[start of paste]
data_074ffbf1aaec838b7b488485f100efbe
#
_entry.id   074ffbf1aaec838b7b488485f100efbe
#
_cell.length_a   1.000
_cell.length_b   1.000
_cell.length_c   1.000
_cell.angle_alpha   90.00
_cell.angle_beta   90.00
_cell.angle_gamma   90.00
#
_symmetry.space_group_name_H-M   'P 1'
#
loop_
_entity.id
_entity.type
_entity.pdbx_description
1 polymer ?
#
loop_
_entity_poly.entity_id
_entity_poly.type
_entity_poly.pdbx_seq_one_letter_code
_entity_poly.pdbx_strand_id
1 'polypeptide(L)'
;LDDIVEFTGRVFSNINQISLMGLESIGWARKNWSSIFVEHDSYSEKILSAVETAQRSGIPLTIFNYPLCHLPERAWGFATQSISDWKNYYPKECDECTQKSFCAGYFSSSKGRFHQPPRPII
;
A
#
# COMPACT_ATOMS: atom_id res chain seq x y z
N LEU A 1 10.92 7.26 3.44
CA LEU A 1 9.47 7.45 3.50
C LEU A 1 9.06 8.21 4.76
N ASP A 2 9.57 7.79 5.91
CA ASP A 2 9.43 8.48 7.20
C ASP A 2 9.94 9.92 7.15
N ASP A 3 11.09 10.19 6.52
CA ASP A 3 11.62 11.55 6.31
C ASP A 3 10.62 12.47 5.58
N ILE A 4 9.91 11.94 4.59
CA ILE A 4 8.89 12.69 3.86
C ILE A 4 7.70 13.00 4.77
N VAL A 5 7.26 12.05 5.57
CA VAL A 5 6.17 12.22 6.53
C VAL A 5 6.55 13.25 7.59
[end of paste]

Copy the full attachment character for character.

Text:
data_074ffbf1aaec838b7b488485f100efbe
#
_entry.id   074ffbf1aaec838b7b488485f100efbe
#
_cell.length_a   1.000
_cell.length_b   1.000
_cell.length_c   1.000
_cell.angle_alpha   90.00
_cell.angle_beta   90.00
_cell.angle_gamma   90.00
#
_symmetry.space_group_name_H-M   'P 1'
#
loop_
_entity.id
_entity.type
_entity.pdbx_description
1 polymer ?
#
loop_
_entity_poly.entity_id
_entity_poly.type
_entity_poly.pdbx_seq_one_letter_code
_entity_poly.pdbx_strand_id
1 'polypeptide(L)'
;LDDIVEFTGRVFSNINQISLMGLESIGWARKNWSSIFVEHDSYSEKILSAVETAQRSGIPLTIFNYPLCHLPERAWGFATQSISDWKNYYPKECDECTQKSFCAGYFSSSKGRFHQPPRPII
;
A
#
# COMPACT_ATOMS: atom_id res chain seq x y z
N LEU A 1 10.92 7.26 3.44
CA LEU A 1 9.47 7.45 3.50
C LEU A 1 9.06 8.21 4.76
N ASP A 2 9.57 7.79 5.91
CA ASP A 2 9.43 8.48 7.20
C ASP A 2 9.94 9.92 7.15
N ASP A 3 11.09 10.19 6.52
CA ASP A 3 11.62 11.55 6.31
C ASP A 3 10.62 12.47 5.58
N ILE A 4 9.91 11.94 4.59
CA ILE A 4 8.89 12.69 3.86
C ILE A 4 7.70 13.00 4.77
N VAL A 5 7.26 12.05 5.57
CA VAL A 5 6.17 12.22 6.53
C VAL A 5 6.55 13.25 7.59